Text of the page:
By Esther Ferington
Charles, Prince of Wales, celebrates his birthday on November 14. To mark the occasion, we’ve been recalling his visit to the Folger Shakespeare Library in 2005, with his wife, Camilla, the Duchess of Cornwall.
He has also founded charities related to young people and to the arts, among other causes. During the couple’s visit, they attended a Folger Education workshop with local public school children.
Charles and Camilla also took the time to see rare items from the Folger collection, some of which are linked to the British royal families of centuries ago. In our recent farewell interview with Georgianna Ziegler, Louis B. Thalheimer Associate Librarian and Head of Reference Emerita, we asked about the items that they examined—including an early modern, but definitely non-royal, book on plants that got Prince Charles’s attention.
What was the visit like with Prince Charles and Camilla?
The Prince Charles day was fun. We had chosen a group of books, and we had them all lined up along tables in the Old Reading Room, things like Henry VIII’s copy of Cicero. That’s the book he had as a boy, in which he wrote, “This book is mine, Prince Henry.”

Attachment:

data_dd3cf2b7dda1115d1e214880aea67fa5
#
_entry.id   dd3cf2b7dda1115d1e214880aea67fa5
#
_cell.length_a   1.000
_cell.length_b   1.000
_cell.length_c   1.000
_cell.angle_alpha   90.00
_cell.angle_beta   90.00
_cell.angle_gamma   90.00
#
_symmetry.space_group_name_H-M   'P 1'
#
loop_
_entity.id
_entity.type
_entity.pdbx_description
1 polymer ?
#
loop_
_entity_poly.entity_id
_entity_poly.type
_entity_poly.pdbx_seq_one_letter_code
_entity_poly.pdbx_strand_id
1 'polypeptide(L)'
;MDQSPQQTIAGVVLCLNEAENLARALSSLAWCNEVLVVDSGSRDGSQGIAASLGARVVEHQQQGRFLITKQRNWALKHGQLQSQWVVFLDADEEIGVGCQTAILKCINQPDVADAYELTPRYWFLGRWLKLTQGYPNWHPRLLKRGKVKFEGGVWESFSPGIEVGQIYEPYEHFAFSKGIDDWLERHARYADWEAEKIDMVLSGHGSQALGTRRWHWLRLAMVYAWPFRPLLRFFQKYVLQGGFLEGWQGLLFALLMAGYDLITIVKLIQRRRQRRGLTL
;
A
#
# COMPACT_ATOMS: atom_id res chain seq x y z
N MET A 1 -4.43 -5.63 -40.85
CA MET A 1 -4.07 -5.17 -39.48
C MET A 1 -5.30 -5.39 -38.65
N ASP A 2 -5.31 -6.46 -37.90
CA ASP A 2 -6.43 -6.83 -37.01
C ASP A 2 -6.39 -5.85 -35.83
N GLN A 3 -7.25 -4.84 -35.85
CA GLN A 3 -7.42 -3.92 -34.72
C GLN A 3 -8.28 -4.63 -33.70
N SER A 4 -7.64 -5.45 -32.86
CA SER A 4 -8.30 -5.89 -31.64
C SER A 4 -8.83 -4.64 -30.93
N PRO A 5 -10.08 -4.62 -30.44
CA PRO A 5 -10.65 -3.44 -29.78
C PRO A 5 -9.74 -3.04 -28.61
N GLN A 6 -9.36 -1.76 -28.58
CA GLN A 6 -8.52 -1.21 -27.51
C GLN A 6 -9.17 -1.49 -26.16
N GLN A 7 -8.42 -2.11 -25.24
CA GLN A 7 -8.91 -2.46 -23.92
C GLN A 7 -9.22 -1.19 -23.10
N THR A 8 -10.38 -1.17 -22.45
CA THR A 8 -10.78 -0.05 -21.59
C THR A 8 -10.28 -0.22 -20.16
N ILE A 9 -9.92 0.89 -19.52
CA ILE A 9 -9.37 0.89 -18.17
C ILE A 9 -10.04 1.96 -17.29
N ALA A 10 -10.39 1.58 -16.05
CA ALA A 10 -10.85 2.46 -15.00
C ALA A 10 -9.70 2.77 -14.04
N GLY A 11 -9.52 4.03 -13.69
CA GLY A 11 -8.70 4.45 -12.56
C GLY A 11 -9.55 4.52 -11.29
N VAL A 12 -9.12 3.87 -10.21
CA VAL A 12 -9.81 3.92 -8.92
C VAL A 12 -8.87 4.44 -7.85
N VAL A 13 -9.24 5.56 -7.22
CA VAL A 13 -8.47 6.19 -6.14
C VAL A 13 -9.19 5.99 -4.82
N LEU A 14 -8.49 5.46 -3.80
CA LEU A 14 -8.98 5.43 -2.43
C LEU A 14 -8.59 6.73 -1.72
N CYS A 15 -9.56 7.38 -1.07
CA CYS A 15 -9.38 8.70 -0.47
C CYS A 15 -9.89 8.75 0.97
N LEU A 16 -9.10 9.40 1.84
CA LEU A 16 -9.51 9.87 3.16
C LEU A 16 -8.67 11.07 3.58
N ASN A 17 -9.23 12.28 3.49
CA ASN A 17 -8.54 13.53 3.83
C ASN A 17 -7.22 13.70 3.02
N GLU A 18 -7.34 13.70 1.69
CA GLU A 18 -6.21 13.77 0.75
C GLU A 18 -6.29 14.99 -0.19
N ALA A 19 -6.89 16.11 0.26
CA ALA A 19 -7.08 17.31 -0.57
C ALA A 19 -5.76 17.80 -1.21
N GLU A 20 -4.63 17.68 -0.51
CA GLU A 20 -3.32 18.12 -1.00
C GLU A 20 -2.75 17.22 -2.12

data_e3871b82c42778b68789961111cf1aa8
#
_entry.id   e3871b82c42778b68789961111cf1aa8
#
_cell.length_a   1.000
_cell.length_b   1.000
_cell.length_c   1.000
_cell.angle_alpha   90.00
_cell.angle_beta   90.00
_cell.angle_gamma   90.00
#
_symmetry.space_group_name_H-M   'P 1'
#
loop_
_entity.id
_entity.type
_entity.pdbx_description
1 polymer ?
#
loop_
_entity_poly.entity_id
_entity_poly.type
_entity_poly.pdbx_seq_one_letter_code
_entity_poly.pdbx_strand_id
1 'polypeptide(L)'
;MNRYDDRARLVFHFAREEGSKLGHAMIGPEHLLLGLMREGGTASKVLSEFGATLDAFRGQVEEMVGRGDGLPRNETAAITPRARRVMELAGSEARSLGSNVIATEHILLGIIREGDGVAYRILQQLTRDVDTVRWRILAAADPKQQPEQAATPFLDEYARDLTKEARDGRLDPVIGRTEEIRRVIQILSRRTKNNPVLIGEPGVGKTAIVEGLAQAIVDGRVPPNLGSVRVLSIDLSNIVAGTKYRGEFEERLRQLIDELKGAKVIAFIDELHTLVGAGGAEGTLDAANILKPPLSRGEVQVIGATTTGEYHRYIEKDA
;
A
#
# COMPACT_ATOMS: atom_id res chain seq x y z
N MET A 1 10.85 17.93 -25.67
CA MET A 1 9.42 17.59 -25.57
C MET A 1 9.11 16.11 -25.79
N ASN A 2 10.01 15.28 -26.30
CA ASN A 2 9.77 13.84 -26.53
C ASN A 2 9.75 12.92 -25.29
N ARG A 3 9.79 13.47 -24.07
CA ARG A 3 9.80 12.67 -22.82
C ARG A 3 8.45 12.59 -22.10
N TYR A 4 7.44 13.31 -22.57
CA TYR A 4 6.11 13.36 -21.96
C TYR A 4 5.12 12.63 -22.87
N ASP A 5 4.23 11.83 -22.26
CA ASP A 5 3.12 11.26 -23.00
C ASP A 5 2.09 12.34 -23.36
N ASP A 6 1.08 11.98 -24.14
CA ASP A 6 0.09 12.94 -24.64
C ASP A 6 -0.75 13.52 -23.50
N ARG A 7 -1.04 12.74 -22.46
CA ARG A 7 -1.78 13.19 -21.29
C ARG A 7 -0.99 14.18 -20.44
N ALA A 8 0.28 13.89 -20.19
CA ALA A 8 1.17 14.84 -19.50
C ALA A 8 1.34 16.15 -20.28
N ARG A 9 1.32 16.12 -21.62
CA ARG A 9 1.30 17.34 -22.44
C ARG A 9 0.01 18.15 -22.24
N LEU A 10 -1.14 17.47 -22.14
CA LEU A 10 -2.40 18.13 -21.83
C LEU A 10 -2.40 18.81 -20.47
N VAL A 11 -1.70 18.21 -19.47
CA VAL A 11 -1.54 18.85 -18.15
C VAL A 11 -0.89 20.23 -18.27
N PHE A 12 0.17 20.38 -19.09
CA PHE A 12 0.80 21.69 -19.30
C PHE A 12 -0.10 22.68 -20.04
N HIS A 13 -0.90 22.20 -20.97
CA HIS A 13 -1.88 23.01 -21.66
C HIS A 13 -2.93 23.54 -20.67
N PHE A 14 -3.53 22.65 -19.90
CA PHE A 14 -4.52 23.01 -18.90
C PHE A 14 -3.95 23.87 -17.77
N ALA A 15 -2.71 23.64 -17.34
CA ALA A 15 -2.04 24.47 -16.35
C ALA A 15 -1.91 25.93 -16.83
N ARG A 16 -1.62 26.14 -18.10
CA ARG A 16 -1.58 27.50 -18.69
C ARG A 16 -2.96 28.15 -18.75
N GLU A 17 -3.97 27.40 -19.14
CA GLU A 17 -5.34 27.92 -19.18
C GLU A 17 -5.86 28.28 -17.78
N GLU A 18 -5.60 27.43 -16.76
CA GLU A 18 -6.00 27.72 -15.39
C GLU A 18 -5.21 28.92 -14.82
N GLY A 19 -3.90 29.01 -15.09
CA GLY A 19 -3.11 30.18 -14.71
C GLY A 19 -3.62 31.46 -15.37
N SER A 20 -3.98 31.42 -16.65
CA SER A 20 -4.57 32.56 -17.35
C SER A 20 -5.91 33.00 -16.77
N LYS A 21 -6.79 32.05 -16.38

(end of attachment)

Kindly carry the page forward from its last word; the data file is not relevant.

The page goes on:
What else had you chosen?
We had the First Folio, and a copy of the arrival and entertainments for Marie de Médicis [the French queen mother, and Charles I’s mother-in-law], when she came to visit Charles I and Henrietta Maria. That belonged to Cardinal Mazarin. We also had an herbal and some other things.
What got their attention?
They came in. and I remember that they wore red poppies, because it was November, and, of course, in England, they still commemorate the soldiers who died in wars by wearing poppies. We went down the table and were describing the books to them, and they were particularly impressed with the Cardinal Mazarin binding.
And then we got to the herbal. It is a copy of Fuchs’s herbal from 1542, which was owned and marked up by Henry Dingley in England during Shakespeare’s time. I knew that Charles would like this, because he’s very much into gardening and has created an organic garden at Highgrove. He just stood there and started looking through it, saying things like, “Oh, we have those planted in So-and-So!” He was recognizing plants that he knew.
They were very nice and gracious, and looking back, it was sort of low-key. It was a big splash, but at the time, people were not tweeting or taking as many photos. It was a very pleasant visit.
This story is from an interview with Georgianna Ziegler, Louis B. Thalheimer Associate Librarian and Head of Reference Emerita, some of which appears in the Summer/Fall 2016 issue of Folger Magazine. The magazine is complimentary for members of the Folger.
Esther Ferington conducted the interview with Georgianna Ziegler.